Young child community
(2 years old)
"...the first two years are important for ever, because in that period, one passes from being nothing into being something...These very children reveal to us the most vial need of their development, saying: "Help me to do it alone!""
Our 5-day Montessori Toddler Program, known as our Young Child Community, begins at age 2. This nurturing environment is perfect to build a foundation for a lifetime of learning. Children in the Young Child Community (YCC) is a five-day program which caters to two-year-old children, offering both full-day and half-day options. The YCC is a prepared and nurturing environment specifically designed to enrich the developmental needs of children, providing them with opportunities to become independent and self-sufficient. Through guidance from the adults and the abundant work arranged, children foster a love of learning, absorbing language through specific activities including daily social interactions.
The YCC children participate in activities of Practical Life to promote autonomy by caring for the indoor and outdoor environment, with a great emphasis on self-care and grace and courtesy. All materials presented cultivate the development and refinement of motor skills, enhancing eye-hand coordination as well as concentration through repetition of purposeful work. Children in this age group follow the key Montessori principle of “Help me to help myself.” Here are a few elements that supports this work towards building a foundation for a lifetime of learning.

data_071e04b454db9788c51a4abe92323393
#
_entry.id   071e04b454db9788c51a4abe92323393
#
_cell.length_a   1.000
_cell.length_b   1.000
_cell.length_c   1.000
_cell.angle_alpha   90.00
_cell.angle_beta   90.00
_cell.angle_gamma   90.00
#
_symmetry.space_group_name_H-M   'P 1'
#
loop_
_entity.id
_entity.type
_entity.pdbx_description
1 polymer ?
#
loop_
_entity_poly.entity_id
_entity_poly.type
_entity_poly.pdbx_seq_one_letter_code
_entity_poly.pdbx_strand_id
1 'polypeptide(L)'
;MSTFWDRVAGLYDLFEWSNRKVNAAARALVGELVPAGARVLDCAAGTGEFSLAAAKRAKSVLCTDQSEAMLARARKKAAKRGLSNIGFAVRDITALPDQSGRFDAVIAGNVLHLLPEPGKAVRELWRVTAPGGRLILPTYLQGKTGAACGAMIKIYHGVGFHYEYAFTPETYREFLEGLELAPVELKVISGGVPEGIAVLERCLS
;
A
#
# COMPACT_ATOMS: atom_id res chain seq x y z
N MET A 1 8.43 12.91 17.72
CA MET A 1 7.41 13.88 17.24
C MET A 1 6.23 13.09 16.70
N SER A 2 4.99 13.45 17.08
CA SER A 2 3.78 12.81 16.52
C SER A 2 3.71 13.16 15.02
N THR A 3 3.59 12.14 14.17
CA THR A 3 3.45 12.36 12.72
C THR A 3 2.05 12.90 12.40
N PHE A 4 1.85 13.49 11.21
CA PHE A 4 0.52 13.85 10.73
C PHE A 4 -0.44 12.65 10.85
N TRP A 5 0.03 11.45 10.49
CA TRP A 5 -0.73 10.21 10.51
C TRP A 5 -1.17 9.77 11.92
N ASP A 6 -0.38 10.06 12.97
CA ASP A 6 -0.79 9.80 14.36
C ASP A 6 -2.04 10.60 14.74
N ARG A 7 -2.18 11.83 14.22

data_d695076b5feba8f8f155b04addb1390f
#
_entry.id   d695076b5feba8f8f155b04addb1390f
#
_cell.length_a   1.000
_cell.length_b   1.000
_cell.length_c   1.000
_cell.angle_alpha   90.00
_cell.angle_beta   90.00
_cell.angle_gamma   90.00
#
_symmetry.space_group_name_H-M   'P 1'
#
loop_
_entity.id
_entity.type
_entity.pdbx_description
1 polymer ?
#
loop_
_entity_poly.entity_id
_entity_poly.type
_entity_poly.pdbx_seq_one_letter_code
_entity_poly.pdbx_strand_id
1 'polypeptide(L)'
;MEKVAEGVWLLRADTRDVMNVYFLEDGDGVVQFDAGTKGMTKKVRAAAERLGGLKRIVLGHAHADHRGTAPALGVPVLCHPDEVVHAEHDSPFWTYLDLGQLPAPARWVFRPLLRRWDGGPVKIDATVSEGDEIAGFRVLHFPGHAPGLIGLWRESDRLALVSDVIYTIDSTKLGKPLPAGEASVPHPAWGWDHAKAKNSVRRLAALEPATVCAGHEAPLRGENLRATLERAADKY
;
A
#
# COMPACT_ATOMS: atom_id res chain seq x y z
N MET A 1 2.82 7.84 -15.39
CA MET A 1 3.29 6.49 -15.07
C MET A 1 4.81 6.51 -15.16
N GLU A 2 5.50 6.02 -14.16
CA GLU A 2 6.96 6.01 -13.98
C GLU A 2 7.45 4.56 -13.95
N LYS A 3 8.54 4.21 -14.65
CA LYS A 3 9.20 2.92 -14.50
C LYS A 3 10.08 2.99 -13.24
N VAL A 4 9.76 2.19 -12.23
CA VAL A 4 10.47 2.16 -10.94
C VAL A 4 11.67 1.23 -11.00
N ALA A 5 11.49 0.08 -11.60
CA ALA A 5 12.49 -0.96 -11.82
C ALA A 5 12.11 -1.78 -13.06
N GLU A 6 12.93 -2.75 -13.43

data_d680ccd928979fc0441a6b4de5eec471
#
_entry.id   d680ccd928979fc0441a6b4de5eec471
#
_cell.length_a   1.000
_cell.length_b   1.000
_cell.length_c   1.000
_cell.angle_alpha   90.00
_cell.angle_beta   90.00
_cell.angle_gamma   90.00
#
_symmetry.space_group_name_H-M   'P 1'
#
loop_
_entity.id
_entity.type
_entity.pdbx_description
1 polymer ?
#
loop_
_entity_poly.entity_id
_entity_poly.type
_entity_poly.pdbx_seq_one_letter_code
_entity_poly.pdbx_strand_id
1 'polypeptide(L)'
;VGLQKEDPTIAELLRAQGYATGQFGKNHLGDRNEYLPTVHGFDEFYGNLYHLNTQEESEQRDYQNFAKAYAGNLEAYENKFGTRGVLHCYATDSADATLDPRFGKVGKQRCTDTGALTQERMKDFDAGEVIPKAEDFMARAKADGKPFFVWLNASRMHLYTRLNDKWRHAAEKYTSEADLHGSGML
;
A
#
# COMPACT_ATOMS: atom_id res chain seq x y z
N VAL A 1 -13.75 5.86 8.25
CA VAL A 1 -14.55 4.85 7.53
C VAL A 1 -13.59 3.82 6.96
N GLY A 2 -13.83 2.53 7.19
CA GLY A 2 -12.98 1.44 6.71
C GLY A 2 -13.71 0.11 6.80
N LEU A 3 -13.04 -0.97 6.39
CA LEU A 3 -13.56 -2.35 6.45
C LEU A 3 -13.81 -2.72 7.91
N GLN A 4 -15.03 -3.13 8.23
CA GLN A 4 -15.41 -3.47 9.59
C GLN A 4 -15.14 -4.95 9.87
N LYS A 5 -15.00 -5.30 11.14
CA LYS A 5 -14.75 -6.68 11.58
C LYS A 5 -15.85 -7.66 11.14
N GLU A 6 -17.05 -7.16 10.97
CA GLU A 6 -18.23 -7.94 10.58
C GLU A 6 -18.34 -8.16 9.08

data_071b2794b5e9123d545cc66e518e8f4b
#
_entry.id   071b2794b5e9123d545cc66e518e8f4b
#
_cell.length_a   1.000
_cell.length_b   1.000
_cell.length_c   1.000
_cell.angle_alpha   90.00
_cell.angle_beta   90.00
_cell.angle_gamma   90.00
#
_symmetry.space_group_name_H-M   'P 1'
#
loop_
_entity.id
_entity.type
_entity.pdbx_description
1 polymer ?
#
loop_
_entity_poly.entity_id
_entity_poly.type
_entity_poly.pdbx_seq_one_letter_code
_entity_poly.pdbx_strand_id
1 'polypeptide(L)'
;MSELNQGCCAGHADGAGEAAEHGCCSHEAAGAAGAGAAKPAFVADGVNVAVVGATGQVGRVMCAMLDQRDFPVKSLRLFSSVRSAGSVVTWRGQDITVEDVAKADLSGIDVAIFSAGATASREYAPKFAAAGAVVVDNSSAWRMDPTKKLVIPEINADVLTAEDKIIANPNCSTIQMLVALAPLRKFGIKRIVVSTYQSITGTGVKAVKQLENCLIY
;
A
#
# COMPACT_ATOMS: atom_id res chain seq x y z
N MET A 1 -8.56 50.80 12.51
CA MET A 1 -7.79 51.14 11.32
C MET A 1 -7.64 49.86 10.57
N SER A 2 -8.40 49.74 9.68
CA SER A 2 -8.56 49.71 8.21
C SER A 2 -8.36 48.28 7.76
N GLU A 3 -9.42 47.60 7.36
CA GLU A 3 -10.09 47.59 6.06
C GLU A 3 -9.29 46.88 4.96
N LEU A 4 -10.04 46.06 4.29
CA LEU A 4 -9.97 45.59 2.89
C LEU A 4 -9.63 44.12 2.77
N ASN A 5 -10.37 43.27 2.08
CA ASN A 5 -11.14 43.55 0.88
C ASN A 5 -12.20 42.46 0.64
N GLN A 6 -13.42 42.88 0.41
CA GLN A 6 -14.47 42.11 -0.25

Children actively participate in the process of dressing and undressing. This encouragement towards independence is further enhanced in the work towards toilet independence which is central in the YCC. Children wear thick cotton underwear and are offered the use of the bathroom periodically throughout the day to promote success in this journey.
Additionally, the children joyfully prepare their daily snack through various Food Preparation activities. They learn to make rolls, cornbread muffins, banana muffins, hummus, and so much more. The joy in preparing their own snack encourage children to eat the delicious treats prepared. The children graciously recognize and thank those who participated in the preparation of our snack. They YCC children enjoy a communal snack whereby they set the table with placemats, plates, glasses, and utensils as needed. The children use pitchers to pour their own water, as well as tongs to serve themselves and their peers independently. Through this work, the children build self-confidence and healthy social interactions.
Language is acquired in all areas of work. However, there is a designated language area filled with objects, nomenclature cards, as well as various books which are rotated based on interest and need. The YCC applies the three-period lesson which consists of introducing the objects, recognizing the object, and finally naming the object.
Consequently, the Young Child Community is geared towards freedom of choice, allowing children to become autonomous beings through the exploration of their immediate surroundings. The process of learning is ongoing as children continually expand their knowledge through interactions with nature, adults, and their peers. These healthy interactions encourage the construction of a supportive and integrated community.e Toddler program do not need to be potty-trained. As the child reaches 2-1/2 and is fully potty-trained, the transition to the Primary Program may begin.
The youngest members of our community enjoy the environment that is prepared specifically for them, with child-sized furniture and developmentally appropriate materials. They enjoy caring for their environment and exploring their classroom peacefully and with purpose.
The Montessori approach to child at this age lies in the key principle of " Help me to help myself." Children engage in satisfying and productive work, doing everything from washing dishes to learning how to put their own shoes on their feet. These activities foster concentration, as well as the young child’s emerging sense of independence.